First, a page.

Hydroelectric power has historically been the largest renewable energy technology used. It often has some negative environmental effects associated with it, but like nuclear, is better than coal and so worth mentioning. The reason we don't go into much detail about it on this website is because it's sort of on autopilot at the moment, and that's okay. It is limited by geography and is usually installed in places where it is feasible and won't have terrible environmental effects. In short, there isn't much to be done with regards to hydroelectric except keep doing as we have been, so it didn't get it's own section. If a lot of people want to know more about it and ask for it on the suggestions page, we will consider adding it later.
Hydrogen is better described as a storage mechanism than an energy source. It takes energy to produce hydrogen, either through electrolysis or through high pressures and temperatures. This energy must come from some source, such as nuclear, solar, wind, or fossil fuels. As a result, we talk about hydrogen in the Storage and Better Batteries sections.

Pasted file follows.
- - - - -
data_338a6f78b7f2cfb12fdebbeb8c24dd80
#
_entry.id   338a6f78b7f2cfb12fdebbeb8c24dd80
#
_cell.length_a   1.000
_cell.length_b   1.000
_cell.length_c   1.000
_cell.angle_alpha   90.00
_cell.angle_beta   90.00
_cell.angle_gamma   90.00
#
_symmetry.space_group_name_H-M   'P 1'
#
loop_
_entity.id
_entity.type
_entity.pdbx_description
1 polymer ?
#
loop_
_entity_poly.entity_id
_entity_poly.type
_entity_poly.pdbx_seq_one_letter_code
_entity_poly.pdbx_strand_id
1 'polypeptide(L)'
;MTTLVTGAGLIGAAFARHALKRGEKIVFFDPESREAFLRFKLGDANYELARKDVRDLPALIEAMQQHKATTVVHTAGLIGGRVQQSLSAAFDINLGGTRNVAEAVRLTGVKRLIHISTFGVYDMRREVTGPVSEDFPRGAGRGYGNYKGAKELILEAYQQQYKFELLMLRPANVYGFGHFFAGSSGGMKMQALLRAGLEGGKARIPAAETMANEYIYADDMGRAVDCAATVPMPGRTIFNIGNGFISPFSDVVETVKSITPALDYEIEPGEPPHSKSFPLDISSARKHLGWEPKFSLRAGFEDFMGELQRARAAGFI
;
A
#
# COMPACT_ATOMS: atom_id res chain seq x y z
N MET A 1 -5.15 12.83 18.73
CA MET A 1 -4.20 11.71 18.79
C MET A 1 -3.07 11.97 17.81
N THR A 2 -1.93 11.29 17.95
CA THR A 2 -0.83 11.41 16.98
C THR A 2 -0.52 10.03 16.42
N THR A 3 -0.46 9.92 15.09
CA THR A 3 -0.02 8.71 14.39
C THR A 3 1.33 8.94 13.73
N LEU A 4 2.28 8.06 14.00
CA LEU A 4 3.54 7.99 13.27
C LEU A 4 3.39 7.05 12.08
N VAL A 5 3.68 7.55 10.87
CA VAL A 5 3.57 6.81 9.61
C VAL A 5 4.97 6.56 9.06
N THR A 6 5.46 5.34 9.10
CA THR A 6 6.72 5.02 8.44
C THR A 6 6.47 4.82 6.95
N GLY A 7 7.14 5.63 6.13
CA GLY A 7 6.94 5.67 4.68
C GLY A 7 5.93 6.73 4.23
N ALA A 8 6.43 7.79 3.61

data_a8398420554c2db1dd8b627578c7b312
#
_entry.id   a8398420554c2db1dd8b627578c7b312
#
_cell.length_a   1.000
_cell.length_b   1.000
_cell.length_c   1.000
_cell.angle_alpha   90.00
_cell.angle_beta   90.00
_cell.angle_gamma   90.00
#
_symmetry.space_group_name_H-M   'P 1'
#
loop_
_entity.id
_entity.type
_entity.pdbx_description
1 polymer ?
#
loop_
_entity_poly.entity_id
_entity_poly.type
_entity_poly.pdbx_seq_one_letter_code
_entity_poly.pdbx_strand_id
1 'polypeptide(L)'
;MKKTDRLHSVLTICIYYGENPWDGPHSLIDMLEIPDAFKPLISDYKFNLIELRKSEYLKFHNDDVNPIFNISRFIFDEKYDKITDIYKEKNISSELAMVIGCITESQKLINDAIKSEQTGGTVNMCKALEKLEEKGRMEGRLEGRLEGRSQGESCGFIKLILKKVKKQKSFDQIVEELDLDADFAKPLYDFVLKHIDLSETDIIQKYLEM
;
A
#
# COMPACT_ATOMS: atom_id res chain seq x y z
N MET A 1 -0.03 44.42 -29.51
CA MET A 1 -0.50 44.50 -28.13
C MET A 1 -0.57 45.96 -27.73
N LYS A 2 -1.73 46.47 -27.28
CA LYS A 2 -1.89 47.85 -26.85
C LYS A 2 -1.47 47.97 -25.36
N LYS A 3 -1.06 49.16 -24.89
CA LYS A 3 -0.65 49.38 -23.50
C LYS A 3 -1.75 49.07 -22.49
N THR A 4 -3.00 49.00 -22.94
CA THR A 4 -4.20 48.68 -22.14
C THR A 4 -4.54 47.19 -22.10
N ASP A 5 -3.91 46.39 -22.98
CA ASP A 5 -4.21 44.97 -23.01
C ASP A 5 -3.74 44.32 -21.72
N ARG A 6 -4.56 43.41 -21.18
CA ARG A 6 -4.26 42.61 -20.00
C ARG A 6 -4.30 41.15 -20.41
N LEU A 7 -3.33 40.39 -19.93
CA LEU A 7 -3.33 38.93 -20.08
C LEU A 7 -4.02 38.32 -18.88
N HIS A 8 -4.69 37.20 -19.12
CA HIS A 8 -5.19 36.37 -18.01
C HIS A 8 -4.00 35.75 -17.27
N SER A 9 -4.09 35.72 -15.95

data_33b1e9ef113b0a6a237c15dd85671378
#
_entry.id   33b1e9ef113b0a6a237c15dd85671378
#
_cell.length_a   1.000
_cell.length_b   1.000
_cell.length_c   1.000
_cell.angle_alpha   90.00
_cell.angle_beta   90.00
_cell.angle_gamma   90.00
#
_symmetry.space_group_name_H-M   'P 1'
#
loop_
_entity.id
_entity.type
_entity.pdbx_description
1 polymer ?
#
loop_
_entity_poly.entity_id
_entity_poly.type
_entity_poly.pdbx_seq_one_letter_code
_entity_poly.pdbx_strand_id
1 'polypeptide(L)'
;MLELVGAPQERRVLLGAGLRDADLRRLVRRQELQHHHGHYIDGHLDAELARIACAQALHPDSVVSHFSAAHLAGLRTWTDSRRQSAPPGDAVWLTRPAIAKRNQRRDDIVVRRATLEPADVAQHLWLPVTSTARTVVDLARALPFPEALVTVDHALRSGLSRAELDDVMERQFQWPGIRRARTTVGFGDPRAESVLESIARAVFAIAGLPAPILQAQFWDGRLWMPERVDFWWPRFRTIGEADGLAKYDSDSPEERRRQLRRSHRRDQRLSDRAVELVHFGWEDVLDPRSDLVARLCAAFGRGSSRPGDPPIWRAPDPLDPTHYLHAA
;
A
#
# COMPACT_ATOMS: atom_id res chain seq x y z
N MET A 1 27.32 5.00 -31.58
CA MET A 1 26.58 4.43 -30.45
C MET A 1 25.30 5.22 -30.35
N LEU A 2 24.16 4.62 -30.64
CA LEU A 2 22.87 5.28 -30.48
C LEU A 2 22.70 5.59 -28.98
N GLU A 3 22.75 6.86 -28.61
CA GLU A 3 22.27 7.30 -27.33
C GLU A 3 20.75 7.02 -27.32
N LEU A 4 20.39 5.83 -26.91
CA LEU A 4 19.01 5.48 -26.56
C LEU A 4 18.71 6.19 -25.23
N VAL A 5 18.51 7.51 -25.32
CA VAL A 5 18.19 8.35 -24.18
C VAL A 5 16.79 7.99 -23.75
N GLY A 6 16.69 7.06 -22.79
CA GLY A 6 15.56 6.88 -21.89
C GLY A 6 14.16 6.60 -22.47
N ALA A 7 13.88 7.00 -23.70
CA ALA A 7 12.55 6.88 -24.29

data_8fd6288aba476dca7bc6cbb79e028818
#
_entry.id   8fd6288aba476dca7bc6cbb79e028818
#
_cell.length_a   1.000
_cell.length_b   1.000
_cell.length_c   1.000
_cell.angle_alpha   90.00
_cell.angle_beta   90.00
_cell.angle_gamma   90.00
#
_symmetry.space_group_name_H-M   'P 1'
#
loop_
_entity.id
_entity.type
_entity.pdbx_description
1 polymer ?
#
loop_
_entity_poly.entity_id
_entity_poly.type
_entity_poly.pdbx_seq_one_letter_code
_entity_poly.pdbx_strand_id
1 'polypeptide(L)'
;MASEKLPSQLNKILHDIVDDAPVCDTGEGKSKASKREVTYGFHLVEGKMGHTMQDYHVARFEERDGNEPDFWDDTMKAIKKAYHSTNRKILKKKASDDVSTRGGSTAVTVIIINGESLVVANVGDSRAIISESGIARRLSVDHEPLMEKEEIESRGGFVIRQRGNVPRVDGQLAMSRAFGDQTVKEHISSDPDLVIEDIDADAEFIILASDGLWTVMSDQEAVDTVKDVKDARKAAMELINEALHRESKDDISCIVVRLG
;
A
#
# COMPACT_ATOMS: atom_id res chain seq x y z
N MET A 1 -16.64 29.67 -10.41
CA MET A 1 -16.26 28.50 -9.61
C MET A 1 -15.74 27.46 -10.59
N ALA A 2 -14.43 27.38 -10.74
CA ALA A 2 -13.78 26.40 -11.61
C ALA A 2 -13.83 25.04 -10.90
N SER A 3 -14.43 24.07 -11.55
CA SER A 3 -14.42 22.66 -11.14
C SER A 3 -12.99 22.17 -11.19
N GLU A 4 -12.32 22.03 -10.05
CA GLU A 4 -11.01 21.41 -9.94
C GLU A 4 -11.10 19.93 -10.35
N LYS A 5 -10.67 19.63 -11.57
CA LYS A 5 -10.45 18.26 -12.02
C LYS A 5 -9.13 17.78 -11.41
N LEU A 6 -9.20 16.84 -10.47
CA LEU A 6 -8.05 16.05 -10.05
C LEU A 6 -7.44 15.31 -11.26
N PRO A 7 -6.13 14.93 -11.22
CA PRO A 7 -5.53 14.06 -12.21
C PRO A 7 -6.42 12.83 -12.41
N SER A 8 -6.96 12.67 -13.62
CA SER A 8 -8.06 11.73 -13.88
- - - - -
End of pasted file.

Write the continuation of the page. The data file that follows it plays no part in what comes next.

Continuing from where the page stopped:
We talk specifically about wind and solar because they are clean technologies that are working right now and have the potential to expand to a fairly large scale. We also talk about nuclear because it is a fairly large player right now and is cleaner than coal (even if it's not renewable). In addition, we feature other technologies that some consider to be potentially large players in the future of renewable energy. These are technologies that are either limited in their implementations or are a breakthrough or two away to being major sources of power.